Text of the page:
Manuscripts and Archives Division, The New York Public Library. "Snead [stack sample]." The New York Public Library Digital Collections. 1903.

Manuscripts and Archives Division, The New York Public Library. “Snead [stack sample].” The New York Public Library Digital Collections. 1903.

I’m moderating the Archival Practices roundtable (#S709) this Sunday, 10 January, 8:30–9:45 a.m., 309, JW Marriott. The panel emerged from conversations with Christeene Alcosiba at the Rose Library, and Lisa Chinn, an English PhD candidate at Emory. Lisa and I submitted the following proposal, which I’ll share here.

Archival Practices / Session description

Practicing archivists and humanities scholars who engage with concepts of the archive do not always speak across the disciplinary divide.

Antoinette Burton explains that oral history and the internet “has helped to prize open canonical notions of what counts as an archive” but that has also resulted in an “unease about the possibility that the archive is everywhere and hence nowhere.” Kate Eichorn observes “under the archival turn, the concept of the archive has all but lost its specificity.” As Rick Prelinger, one of our roundtable participants, tweeted last February, “The ‘archive’ is overtheorized; ‘archives’ (where the labor of recordkeeping takes place) are undertheorized and underfunded.” This roundtable aims to bridge conversations between archivists and literary scholars in order to gain critical insight into shared concerns around the arrangement and description of materials and the impact on access to and the discoverability of certain histories and texts.

Our focus on “practices” is intentional. As the labor of archivists and the concept of the archive have diverged during the various archival turns of the past (at least) twenty years, we aim to create a site of intersection between “practical,” everyday archives and theoretical considerations of the archive. Building upon the interdisciplinary conversations in Eichorn’s Archival Turn in Feminism, Burton’s Archive Stories, Alana Kumbier’s Ephemeral Material: Queering the Archive, Gesa Kirsch and Liz Rohan’s Beyond the Archive, and Carolyn Steedman’s Dust, the roundtable investigates how the arrangement and description of materials impacts access to and the discoverability of certain histories and texts.  As archive continues its vogue as a topic within the humanities, we would do well to share knowledge and insight among professional archivists, amateur practitioners, and literary scholars. Therefore, this roundtable will be of interest to library professionals, researchers and faculty who work on and in archives, as well as graduate students trained in the humanities who may be considering future work in libraries.

Thus, the roundtable will focus on several themes: 1) the bridge between the practical and theoretical archive; 2) approaches and objections to the arrangement of literary and artistic archives; , and 3) grassroots archives and questions of organization, access, and discoverability.

In his discussion of “outsider” places of collecting and the theoretical construct of the archive, Rick Prelinger will suggest elements of a critical archival discourse that would reconcile archive-as-concept and archival labor. Lisa Chinn will also address this divide between the “practical” and the theoretical in her discussion of non-traditional, multimedia texts.  Multimedia texts naturally lead us to question the privilege of the paper manuscript in lieu of less traditional objects, like records, audio-visual, and digital files.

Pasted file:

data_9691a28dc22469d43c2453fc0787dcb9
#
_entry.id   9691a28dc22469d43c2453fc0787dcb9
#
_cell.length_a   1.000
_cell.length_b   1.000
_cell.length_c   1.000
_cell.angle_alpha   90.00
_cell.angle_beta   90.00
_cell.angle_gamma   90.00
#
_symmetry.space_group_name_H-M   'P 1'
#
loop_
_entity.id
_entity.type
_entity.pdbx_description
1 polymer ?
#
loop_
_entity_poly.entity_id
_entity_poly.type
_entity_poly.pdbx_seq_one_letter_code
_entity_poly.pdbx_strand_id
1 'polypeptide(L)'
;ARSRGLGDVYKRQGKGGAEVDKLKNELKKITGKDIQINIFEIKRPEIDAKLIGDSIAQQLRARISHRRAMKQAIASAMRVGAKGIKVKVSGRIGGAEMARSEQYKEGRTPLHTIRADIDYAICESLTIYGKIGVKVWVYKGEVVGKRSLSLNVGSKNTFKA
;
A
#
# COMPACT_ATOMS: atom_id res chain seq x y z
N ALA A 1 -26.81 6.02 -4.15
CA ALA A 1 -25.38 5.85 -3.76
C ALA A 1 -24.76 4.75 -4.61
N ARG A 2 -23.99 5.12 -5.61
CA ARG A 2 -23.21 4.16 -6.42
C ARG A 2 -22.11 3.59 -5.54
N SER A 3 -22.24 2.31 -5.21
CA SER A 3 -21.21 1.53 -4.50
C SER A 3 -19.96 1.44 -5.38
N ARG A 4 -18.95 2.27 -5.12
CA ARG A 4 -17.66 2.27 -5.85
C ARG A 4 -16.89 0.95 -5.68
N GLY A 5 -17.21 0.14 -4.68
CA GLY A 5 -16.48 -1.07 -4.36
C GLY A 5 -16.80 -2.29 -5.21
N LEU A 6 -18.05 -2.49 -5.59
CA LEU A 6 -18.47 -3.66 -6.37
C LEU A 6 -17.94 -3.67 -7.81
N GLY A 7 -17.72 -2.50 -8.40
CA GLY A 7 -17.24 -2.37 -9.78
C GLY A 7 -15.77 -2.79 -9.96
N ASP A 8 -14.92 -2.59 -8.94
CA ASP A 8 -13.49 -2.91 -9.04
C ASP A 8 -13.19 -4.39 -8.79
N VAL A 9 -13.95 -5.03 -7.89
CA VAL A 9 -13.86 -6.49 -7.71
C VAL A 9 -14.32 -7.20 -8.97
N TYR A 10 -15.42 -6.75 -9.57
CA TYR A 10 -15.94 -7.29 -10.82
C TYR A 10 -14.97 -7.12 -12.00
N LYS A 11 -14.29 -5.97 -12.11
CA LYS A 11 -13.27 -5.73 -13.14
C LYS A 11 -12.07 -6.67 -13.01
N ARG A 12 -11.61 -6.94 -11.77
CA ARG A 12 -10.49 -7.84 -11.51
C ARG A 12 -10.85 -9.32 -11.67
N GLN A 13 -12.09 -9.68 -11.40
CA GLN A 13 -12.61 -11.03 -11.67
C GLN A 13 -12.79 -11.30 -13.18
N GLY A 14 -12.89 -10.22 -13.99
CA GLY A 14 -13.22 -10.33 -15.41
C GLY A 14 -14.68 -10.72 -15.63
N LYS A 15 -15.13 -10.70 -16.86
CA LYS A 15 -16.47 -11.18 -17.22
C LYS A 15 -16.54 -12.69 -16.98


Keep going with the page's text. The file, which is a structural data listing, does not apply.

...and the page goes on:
Charlotte Nunes will read against the grain of British archival collections of institutions and people central to standard histories of literary modernism in order to highlight South Asian writers marginalized by these histories. Weatherly Anne Stephan will speak to the ways archivists attend to cultural and material indicators of a writer’s process and production, while processing a collection. Stephan will use as a case study the Tom Wolfe papers that have recently opened at the New York Public Library. In comparison, Tyler Schmidt will illuminate the ways black, gay, nearly forgotten African American journalist Frank Harriott’s fragmentary archive exists only tangentially within the official archive of his better known partner, the painter Karl Priebe. Schmidt offers a counter-archive, a self-curated “Midwestern archive” that conjoins several gay writers and visual artists eclipsed from the dominant/white narratives of queer cultural production on the East and West coasts.

Megan Paslawski will explore what she describes as the problem/opportunity presented by nonhierarchical, consensus-based activist groups, and consider the difficulties of maintaining a radical queer archive. Finally, Jack McCarthy will discuss efforts to support archival practices and knowledge-sharing among grassroots, volunteer-run organizations which don’t have the resources to retain a professional archivist. McCarthy will speak about the Hidden Collections Initiative for Pennsylvania Small Archival Repositories (HCI-PSAR), which has been working with “archives without archivists” to help make their collections more discoverable by researchers, to enhance the stewardship of their collections, and to foster community among small archives.

As the MLA considers literature and its publics, this roundtable will address the role of archives in making literary texts and histories publicly accessible. These presentations and the ample discussion that will follow will contribute to an ongoing conversation between archivists and literary scholars. Throughout the conversation, we aim to develop a critical vocabulary with which to advocate for public access and participation in archival practices.